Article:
The applications for the restoration of timber balconies are leaving MEPA and the Local Councils by the dozen. The applications opened last Monday and both MEPA offices and the Local Councils are reporting a strong response, running into dozens each day.
The announcement made by the Minister for Rural Affairs and the Environment Perit George Pullicino, that the Timber Balcony Scheme was to be extended to all Urban Conservations Areas in Malta and Gozo and to all scheduled houses has led to an unprecedented demand for applications.
"This just goes to show how popular this scheme is. It also indicates very clearly that we Maltese appreciate our architecture and the particular features which are characteristic to it. The expense involved in maintaining old houses might be prohibitive and schemes of this sort, by MEPA or by any similar organisation, might go a long way to help in the regeneration of our urban cores" said Mr. Andrew Calleja, Chairman of the Malta Environment and Planning Authority. He emphasised that due to the scope of this exercise, no fixed budget has been set until the evaluation of all applications finalised.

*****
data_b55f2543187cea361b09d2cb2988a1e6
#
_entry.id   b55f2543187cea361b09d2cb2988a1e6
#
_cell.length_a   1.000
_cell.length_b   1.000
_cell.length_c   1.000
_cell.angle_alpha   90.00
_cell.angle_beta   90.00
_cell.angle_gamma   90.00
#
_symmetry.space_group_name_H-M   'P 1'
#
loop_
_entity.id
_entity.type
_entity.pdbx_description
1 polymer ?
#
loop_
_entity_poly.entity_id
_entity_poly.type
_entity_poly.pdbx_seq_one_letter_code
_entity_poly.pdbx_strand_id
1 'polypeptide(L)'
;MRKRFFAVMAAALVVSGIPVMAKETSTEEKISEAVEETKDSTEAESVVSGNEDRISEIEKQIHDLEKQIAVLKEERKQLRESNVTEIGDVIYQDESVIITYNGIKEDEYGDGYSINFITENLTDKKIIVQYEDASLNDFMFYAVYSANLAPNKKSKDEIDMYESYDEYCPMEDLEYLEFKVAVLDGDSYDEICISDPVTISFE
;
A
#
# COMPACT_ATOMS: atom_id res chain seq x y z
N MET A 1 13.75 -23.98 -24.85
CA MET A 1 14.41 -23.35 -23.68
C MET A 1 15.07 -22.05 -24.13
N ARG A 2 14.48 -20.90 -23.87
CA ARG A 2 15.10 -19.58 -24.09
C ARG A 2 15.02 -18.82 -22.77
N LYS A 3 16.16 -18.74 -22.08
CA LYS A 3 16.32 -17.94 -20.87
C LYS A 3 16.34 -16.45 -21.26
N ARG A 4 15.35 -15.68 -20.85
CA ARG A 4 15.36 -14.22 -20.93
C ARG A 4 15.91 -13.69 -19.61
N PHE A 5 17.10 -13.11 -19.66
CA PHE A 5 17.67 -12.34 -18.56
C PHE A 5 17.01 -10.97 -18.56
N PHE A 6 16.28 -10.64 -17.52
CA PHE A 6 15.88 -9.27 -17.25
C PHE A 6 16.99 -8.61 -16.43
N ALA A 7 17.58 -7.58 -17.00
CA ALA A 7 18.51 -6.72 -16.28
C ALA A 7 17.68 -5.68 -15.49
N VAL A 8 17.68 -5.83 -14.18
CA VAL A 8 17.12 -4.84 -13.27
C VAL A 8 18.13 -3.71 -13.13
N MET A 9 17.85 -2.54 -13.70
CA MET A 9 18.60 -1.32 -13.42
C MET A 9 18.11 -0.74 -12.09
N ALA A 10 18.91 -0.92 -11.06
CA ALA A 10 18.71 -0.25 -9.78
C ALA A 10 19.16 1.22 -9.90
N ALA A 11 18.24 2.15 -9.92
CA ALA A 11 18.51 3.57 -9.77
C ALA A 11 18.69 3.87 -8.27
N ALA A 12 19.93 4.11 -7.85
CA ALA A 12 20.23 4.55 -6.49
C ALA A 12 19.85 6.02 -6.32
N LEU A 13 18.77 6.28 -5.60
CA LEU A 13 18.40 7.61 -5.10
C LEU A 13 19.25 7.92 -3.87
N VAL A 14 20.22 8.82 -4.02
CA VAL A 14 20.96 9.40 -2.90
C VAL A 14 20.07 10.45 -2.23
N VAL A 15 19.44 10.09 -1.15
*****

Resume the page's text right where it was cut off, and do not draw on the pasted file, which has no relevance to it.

Instituted in the early 1990's when the Authority was first set up, this scheme gives applicants up to 60% (up to a maximum of (€1397.62) Lm600) of the money spent on restoring their timber balconies or replacing their existing one. A specially selected committee will assess all applications and will issue a letter of intent to those whose request would have been approved.
MEPA is encouraging applicants for this scheme to take on other restorations once they apply. One such restoration involves placing an air-conditioning unit within the tiber balcony and removing it from the façade of the house. All this would involve would be the louvering of one side panel of the balcony, and an eyesore would be removed for good. MEPA is also advising applicant not to use grit-blasting to restore facades, not to fix ceramic tiles and to be prudent and tasteful in choosing colours for facades.